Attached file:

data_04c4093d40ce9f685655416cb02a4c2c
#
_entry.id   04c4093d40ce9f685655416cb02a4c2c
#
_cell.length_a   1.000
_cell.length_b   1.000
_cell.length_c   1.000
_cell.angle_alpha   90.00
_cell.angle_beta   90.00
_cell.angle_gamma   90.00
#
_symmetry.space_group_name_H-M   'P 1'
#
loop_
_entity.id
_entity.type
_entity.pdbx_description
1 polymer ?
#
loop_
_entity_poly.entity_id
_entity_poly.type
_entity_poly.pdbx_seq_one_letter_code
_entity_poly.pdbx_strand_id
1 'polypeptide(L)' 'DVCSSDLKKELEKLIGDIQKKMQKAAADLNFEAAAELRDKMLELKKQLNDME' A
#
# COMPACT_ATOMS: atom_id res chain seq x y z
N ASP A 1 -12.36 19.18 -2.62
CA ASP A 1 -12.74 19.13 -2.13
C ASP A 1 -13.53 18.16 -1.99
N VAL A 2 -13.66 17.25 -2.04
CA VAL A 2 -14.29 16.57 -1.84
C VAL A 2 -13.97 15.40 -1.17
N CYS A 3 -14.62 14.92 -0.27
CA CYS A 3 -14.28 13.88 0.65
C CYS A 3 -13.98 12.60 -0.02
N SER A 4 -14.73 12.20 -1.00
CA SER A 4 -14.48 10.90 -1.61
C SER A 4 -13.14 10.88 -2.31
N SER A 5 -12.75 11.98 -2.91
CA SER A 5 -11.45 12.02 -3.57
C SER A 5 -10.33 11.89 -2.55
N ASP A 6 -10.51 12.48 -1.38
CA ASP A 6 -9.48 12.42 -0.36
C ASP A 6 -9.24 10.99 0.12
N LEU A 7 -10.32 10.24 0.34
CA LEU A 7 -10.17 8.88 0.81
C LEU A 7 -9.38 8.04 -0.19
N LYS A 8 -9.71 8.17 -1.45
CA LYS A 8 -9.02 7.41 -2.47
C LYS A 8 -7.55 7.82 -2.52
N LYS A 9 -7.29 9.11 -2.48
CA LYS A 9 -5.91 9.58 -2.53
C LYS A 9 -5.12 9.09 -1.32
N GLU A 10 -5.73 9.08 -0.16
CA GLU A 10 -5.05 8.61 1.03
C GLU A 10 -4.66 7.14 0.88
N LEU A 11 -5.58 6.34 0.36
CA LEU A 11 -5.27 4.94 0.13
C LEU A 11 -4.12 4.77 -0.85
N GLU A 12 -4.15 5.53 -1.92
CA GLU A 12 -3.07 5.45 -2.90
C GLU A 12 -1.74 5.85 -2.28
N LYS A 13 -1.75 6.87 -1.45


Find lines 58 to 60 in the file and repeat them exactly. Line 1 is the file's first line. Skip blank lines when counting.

N LEU A 11 -5.58 6.34 0.36
CA LEU A 11 -5.27 4.94 0.13
C LEU A 11 -4.12 4.77 -0.85